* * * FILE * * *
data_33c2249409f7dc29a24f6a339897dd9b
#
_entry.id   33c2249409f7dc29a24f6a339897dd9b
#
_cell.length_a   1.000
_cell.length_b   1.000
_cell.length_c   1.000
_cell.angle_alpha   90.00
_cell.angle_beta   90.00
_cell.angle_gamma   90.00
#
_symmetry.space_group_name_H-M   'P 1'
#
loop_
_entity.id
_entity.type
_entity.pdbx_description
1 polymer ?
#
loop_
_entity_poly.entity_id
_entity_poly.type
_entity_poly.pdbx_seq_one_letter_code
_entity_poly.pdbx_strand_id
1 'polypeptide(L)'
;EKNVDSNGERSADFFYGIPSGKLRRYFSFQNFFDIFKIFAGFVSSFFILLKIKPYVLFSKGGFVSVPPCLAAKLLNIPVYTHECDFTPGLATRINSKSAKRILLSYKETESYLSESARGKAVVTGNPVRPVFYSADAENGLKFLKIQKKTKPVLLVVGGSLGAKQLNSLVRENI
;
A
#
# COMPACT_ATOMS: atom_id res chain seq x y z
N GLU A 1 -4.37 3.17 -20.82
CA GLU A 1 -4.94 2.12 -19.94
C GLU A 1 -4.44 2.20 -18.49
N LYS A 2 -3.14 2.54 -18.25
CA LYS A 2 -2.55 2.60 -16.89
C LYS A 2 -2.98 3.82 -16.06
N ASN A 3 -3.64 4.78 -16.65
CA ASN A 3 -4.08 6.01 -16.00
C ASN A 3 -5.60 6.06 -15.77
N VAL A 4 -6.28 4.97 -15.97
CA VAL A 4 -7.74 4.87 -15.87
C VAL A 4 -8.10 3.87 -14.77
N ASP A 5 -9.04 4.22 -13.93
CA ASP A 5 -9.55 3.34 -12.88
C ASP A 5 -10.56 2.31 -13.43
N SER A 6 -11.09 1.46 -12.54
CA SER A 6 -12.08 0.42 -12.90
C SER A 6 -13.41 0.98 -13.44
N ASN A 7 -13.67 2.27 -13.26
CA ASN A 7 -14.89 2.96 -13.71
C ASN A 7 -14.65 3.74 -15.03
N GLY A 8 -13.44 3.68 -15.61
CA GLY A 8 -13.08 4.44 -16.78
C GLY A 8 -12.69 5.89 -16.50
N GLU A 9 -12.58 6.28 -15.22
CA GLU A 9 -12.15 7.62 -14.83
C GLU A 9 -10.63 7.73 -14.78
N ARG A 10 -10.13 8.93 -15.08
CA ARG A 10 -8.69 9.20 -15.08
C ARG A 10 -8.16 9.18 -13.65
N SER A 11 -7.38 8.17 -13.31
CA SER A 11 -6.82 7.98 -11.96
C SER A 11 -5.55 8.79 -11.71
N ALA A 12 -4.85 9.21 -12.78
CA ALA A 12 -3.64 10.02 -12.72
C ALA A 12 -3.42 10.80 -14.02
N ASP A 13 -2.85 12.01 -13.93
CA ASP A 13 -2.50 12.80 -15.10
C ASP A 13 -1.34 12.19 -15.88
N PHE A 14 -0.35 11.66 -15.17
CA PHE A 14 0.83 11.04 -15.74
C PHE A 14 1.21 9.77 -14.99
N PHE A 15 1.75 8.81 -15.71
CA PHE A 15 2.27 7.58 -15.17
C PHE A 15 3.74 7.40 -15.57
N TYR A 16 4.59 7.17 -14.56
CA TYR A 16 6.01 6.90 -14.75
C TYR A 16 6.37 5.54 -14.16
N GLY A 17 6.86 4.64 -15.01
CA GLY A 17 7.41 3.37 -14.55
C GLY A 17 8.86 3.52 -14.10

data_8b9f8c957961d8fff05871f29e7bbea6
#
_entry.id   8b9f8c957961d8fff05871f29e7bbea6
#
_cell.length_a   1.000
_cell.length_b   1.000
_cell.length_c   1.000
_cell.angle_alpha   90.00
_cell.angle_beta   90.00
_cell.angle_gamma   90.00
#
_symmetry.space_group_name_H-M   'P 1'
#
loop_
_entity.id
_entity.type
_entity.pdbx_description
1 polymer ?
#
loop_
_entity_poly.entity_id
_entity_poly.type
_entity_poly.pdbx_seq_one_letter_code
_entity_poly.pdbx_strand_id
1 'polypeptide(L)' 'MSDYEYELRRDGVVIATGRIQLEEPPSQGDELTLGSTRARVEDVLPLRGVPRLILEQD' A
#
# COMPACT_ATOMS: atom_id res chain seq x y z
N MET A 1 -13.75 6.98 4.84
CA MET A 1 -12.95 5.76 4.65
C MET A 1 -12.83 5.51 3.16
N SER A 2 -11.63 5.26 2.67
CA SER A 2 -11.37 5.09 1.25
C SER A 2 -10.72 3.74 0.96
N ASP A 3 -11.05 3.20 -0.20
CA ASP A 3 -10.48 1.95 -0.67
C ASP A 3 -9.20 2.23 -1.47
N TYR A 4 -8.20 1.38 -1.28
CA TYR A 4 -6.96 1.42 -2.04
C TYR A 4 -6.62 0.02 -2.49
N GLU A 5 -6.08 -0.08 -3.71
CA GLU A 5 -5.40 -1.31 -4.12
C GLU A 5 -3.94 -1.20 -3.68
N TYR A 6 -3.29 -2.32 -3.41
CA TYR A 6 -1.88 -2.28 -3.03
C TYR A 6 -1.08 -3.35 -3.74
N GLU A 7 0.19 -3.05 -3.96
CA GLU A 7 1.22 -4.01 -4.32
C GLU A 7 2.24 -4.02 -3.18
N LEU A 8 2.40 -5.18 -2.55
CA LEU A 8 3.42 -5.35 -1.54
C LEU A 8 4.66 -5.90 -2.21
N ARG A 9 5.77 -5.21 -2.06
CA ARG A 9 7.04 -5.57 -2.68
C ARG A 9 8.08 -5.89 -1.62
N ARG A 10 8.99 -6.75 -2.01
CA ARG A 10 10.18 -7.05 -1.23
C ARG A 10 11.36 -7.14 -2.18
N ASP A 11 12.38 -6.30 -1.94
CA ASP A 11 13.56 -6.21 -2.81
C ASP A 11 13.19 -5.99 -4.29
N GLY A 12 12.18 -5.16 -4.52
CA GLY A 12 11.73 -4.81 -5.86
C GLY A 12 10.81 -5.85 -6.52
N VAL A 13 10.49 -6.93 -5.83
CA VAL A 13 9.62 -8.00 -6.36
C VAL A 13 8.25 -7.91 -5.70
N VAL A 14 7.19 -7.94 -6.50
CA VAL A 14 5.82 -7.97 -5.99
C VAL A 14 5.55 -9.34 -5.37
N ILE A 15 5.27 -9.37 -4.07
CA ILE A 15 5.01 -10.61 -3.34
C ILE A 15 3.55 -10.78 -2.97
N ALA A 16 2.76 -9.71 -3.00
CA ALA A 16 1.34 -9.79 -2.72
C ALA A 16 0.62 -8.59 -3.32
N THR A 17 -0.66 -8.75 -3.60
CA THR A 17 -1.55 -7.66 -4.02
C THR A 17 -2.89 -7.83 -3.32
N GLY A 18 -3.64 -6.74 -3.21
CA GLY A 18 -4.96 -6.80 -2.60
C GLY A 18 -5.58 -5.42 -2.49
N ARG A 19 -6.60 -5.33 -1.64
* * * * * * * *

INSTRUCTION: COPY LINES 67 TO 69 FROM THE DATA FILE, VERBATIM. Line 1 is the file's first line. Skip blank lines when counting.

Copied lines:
N ASP A 13 -2.85 12.01 -13.93
CA ASP A 13 -2.50 12.80 -15.10
C ASP A 13 -1.34 12.19 -15.88